When it comes to menopause, women seem to fall into one of two camps: The lucky few who sail right through the change of life while barely noticing the transition, or those who face uncomfortable (and even downright debilitating) symptoms.
Most, however, fall into the latter group, as approximately 85% of women report experiencing symptoms of varying type and severity. “Interestingly, around 73% of women do not even try to mitigate them,” says Christina Burns, L.Ac, FABORM, a licensed doctor of Chinese medicine with board certification in Oriental reproductive medicine and founder of Naturna. “They just suffer symptoms like hot flashes, weight gain, hair thinning, emotional instability, insomnia, and vaginal dryness. Many will consult a doctor, but not act on the course of treatment. This is due mainly to the bad press hormone replacement therapy has gotten.”
And while it may be 2022, doctors still don’t understand why there’s such a variation in symptoms.
“If we knew why some women have no problems and others are miserable, we would have our Nobel prizes,” says Dr. Mary Jane Minkin, MD, clinical professor, Department of Obstetrics, Gynecology and Reproductive Sciences, Yale Medical School. “No one knows.”
When to Seek Help
But the one thing the medical community can agree on is that nobody needs to suffer in silence.
“My experience has shown that close to all women going through menopause have symptoms, and they need to be addressed when they start affecting your life,” says functional health expert Dr. Mindy Pelz, author of The Menopause Reset: Get Rid of Your Symptoms and Feel Like Your Younger Self Again. “So if you’re getting hot flashes at night, and it’s affecting your sleep, you need to address it. If a woman has severe brain fog or mood disorders, like anxiety or depression, that is affecting the quality of her life, she’s going to need to address it. It all depends on how bad her symptoms are, and how drastically it’s affecting her ability to function in normal day-to-day life.”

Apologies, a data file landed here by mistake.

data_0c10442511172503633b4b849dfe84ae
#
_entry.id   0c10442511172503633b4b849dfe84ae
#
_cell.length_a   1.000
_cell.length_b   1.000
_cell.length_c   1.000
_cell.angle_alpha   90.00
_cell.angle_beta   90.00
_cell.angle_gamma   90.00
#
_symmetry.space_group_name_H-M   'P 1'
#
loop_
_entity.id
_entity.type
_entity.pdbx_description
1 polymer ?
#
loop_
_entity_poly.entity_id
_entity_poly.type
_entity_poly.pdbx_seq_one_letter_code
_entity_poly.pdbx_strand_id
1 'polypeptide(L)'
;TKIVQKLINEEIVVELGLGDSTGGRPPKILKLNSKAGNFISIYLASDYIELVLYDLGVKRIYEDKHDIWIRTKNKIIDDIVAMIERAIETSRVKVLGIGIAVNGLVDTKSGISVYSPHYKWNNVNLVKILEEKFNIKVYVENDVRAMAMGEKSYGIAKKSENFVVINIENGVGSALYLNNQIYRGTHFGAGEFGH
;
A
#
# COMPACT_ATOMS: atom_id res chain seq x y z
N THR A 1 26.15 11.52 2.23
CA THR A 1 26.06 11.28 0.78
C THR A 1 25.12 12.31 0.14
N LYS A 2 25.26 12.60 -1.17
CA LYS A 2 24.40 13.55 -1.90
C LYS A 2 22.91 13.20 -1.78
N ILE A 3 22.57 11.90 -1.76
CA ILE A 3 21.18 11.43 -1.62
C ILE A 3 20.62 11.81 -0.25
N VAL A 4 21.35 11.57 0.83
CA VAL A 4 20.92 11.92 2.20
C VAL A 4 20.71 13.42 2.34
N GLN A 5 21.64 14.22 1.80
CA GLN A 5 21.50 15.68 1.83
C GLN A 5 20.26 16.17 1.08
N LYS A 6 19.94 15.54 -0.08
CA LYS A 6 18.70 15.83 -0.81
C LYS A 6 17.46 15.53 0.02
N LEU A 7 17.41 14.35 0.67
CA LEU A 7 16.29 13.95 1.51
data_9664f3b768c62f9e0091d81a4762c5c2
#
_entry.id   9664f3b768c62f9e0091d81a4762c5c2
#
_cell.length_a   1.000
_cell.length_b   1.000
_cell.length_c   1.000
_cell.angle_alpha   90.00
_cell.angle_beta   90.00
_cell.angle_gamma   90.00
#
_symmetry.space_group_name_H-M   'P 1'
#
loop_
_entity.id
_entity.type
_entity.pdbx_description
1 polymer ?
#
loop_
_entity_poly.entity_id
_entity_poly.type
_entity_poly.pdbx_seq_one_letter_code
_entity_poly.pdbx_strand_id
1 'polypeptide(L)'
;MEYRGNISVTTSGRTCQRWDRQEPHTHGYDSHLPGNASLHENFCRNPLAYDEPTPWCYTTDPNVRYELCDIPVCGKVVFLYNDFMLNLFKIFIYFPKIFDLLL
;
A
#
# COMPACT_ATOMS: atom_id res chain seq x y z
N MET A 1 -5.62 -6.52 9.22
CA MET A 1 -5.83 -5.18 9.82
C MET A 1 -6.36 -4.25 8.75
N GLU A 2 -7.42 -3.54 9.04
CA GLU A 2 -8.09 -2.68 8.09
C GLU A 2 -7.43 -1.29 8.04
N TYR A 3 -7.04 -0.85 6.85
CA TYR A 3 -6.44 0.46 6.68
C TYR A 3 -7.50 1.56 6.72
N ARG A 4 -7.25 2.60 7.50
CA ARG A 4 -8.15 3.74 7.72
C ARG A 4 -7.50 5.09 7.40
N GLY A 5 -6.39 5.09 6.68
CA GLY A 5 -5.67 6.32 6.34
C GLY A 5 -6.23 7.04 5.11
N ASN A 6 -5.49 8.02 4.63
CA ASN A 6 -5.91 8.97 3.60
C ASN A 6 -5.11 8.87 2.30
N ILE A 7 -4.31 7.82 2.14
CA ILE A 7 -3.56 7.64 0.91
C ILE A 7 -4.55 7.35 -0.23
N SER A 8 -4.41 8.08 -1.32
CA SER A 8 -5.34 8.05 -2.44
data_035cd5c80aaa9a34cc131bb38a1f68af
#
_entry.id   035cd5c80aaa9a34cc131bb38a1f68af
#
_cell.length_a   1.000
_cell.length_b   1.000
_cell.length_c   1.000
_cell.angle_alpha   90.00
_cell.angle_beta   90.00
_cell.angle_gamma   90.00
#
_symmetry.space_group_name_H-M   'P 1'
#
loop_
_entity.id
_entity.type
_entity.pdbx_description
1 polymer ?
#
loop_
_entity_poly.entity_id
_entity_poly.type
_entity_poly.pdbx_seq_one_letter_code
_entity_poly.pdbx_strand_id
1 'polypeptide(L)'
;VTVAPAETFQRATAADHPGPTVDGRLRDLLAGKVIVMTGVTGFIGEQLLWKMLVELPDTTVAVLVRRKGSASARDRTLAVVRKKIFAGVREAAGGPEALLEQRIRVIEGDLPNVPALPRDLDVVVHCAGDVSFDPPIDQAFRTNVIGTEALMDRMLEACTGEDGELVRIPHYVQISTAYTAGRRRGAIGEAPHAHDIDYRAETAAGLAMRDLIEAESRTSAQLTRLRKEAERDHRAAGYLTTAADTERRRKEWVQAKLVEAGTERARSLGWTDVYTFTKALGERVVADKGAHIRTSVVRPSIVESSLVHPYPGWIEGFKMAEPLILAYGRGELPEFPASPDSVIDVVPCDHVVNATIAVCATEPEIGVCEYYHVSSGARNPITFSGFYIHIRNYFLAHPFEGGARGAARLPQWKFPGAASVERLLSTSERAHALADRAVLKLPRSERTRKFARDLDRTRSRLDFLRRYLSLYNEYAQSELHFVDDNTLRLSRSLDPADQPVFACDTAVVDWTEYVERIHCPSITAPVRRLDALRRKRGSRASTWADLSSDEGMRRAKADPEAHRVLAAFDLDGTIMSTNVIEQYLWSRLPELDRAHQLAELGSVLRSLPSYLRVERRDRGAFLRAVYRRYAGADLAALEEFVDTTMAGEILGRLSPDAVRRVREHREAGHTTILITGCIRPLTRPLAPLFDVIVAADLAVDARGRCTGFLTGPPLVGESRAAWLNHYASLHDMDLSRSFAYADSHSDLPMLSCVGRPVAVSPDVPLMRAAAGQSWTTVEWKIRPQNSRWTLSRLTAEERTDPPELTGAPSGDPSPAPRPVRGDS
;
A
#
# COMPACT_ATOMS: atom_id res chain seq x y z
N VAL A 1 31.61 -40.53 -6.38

If you decide to take matters into your own hands, versus seeking the help of an expert, proceed with caution. “It can be dangerous to pile on many remedies without knowing how they interact,” warns Burns. “If you try the DIY approach, try one thing at a time for two to three weeks before considering any additions.”
How to Ease Menopause Symptoms Naturally
If you’re looking to take a more holistic approach to menopause, consider implementing the following as needed:
- Fasting. It’s tempting to treat yourself to comfort food when you’re not feeling your best, but giving your digestive system a break with intermittent fasting may be just what the doctor ordered. “Compressing your eating window anywhere between 13 to 15 hours naturally aids a woman going through menopause because it makes her ‘insulin sensitive’ again,” says Dr. Pelz. “For a menopausal woman, as estrogen declines, she becomes less insulin-sensitive and she’s more insulin-resistant, causing her to gain weight.